Through your own experiences buying real estate, you may know that buyers are not required to order a home inspection as part of their purchase. However, because of the many benefits associated with having an inspection report, many buyers do take this optional step.
As a seller, you also have the option of ordering a property inspection before you put your home on the market. When you understand the benefits of a pre-listing home inspection, you will see that now is the ideal time to schedule an inspection for your home.
What to Expect from a Pre-Listing Home Inspection
The main differences between a pre-listing home inspection and a buyer’s inspection are who orders it, when it’s ordered, and who receives a copy of the final report. The home inspection report will include details about the plumbing fixtures, appliances, electrical features, roof, foundation, walls, windows, doors, and more. While you may think that you know about your home’s various repair and maintenance concerns, a trained inspector will likely find other issues that need attention.
1. Know Before the Buyer
When selling your home, it makes sense to be one step ahead of a buyer. Your property’s condition is a major factor in your ability to sell your home quickly, to avoid stressful negotiations, and to get a great offer. Through a pre-listing home inspection, you can learn about any issues with the property before a buyer does, and this puts you in the driver’s seat.
2. Take Preventive Steps
When a buyer reviews the inspection report and learns about serious issues, it is possible that he or she will back out of the contract, or negotiate terms in his or her favor. With information from your own home inspection report, you can take preventive steps to correct issues before listing your home.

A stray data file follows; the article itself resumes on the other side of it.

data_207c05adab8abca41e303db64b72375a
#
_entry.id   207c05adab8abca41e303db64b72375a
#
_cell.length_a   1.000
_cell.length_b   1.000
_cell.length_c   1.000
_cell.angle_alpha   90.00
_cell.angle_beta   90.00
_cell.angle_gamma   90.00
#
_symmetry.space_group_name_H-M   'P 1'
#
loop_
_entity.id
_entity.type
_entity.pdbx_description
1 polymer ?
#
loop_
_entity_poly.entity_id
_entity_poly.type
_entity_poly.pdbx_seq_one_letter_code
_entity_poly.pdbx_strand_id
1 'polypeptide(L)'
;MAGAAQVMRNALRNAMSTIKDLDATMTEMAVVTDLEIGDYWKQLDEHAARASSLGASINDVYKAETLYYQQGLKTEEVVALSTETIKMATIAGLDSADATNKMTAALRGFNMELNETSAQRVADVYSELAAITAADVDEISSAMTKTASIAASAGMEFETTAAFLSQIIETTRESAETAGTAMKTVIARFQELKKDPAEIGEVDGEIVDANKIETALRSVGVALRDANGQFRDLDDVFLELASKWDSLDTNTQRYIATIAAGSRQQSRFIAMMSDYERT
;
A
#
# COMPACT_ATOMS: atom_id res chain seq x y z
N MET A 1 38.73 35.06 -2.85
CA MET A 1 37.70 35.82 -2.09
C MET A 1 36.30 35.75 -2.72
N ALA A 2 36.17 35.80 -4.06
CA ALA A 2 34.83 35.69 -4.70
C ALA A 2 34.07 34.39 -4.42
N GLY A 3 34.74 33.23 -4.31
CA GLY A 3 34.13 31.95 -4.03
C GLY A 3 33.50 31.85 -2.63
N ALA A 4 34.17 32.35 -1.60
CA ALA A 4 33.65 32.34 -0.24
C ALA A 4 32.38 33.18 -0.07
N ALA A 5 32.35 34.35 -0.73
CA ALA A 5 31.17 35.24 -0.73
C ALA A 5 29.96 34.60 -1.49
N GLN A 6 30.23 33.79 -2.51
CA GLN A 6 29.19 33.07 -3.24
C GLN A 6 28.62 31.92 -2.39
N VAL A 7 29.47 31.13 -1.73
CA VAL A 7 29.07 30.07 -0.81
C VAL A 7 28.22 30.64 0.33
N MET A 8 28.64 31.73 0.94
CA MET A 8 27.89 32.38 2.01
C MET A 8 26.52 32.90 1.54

3. Fewer Delays When Closing
Ordering a home inspection before listing the property for sale can yield several time-saving benefits. You can offer the buyer a copy of your own inspection report which might eliminate the need for the buyer to schedule another inspection. Because the property condition is known upfront, lengthy related negotiations can be avoided. By ordering this inspection before listing your property, you may be able to close days or weeks faster than without a pre-listing home inspection.
4. Prepare Financially
In many instances, a home inspection reveals repair issues that cause concern for the buyer. The buyer may require these repairs to be made before closing, which could be costly and time-consuming. When you are aware of problems before listing the property, you can make the repairs on your own terms and timeline beforehand, reduce your list price accordingly to allow for repairs, or be prepared financially for the possibility of last-minute negotiations.
A pre-listing home inspection is not required, and it is not yet a common step that sellers are taking. However, the benefits of a pre-listing inspection for sellers can improve your sales experience in a number of ways.